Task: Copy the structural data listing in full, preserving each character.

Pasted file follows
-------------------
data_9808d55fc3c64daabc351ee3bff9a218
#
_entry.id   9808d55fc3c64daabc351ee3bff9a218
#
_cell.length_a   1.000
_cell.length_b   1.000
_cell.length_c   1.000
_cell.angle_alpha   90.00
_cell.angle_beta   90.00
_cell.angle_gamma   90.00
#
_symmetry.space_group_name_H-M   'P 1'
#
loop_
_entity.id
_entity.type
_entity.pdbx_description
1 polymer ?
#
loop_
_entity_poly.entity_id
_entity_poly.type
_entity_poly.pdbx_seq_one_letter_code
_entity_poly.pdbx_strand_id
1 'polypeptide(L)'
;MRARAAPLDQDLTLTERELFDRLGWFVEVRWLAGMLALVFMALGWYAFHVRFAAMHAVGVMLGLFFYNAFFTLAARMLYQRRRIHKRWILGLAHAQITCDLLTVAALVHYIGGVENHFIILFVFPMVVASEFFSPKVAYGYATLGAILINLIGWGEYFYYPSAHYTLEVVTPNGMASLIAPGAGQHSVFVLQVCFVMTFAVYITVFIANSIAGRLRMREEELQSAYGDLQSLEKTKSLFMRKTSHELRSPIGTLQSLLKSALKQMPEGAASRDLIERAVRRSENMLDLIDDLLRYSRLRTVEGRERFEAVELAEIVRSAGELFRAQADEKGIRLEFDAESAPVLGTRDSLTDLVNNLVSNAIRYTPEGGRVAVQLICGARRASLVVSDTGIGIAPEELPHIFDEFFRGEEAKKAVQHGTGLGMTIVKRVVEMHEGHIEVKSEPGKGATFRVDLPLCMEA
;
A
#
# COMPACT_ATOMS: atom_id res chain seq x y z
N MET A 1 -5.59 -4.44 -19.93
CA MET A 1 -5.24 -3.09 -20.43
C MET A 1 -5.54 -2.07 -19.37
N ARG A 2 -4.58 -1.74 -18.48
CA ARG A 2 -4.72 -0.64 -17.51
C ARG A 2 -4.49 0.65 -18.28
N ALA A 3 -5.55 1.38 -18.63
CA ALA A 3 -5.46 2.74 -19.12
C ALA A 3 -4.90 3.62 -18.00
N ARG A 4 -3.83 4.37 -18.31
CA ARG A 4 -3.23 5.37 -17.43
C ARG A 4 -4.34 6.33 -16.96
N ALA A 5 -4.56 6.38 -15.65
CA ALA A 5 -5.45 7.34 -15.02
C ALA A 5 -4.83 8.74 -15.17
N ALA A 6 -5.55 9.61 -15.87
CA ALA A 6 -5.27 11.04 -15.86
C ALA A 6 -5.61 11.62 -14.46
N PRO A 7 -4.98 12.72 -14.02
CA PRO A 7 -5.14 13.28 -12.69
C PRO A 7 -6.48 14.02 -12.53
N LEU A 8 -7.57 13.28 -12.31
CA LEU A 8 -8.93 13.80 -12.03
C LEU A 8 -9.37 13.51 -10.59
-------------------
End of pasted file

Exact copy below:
data_9808d55fc3c64daabc351ee3bff9a218
#
_entry.id   9808d55fc3c64daabc351ee3bff9a218
#
_cell.length_a   1.000
_cell.length_b   1.000
_cell.length_c   1.000
_cell.angle_alpha   90.00
_cell.angle_beta   90.00
_cell.angle_gamma   90.00
#
_symmetry.space_group_name_H-M   'P 1'
#
loop_
_entity.id
_entity.type
_entity.pdbx_description
1 polymer ?
#
loop_
_entity_poly.entity_id
_entity_poly.type
_entity_poly.pdbx_seq_one_letter_code
_entity_poly.pdbx_strand_id
1 'polypeptide(L)'
;MRARAAPLDQDLTLTERELFDRLGWFVEVRWLAGMLALVFMALGWYAFHVRFAAMHAVGVMLGLFFYNAFFTLAARMLYQRRRIHKRWILGLAHAQITCDLLTVAALVHYIGGVENHFIILFVFPMVVASEFFSPKVAYGYATLGAILINLIGWGEYFYYPSAHYTLEVVTPNGMASLIAPGAGQHSVFVLQVCFVMTFAVYITVFIANSIAGRLRMREEELQSAYGDLQSLEKTKSLFMRKTSHELRSPIGTLQSLLKSALKQMPEGAASRDLIERAVRRSENMLDLIDDLLRYSRLRTVEGRERFEAVELAEIVRSAGELFRAQADEKGIRLEFDAESAPVLGTRDSLTDLVNNLVSNAIRYTPEGGRVAVQLICGARRASLVVSDTGIGIAPEELPHIFDEFFRGEEAKKAVQHGTGLGMTIVKRVVEMHEGHIEVKSEPGKGATFRVDLPLCMEA
;
A
#
# COMPACT_ATOMS: atom_id res chain seq x y z
N MET A 1 -5.59 -4.44 -19.93
CA MET A 1 -5.24 -3.09 -20.43
C MET A 1 -5.54 -2.07 -19.37
N ARG A 2 -4.58 -1.74 -18.48
CA ARG A 2 -4.72 -0.64 -17.51
C ARG A 2 -4.49 0.65 -18.28
N ALA A 3 -5.55 1.38 -18.63
CA ALA A 3 -5.46 2.74 -19.12
C ALA A 3 -4.90 3.62 -18.00
N ARG A 4 -3.83 4.37 -18.31
CA ARG A 4 -3.23 5.37 -17.43
C ARG A 4 -4.34 6.33 -16.96
N ALA A 5 -4.56 6.38 -15.65
CA ALA A 5 -5.45 7.34 -15.02
C ALA A 5 -4.83 8.74 -15.17
N ALA A 6 -5.55 9.61 -15.87
CA ALA A 6 -5.27 11.04 -15.86
C ALA A 6 -5.61 11.62 -14.46
N PRO A 7 -4.98 12.72 -14.02
CA PRO A 7 -5.14 13.28 -12.69
C PRO A 7 -6.48 14.02 -12.53
N LEU A 8 -7.57 13.28 -12.31
CA LEU A 8 -8.93 13.80 -12.03
C LEU A 8 -9.37 13.51 -10.59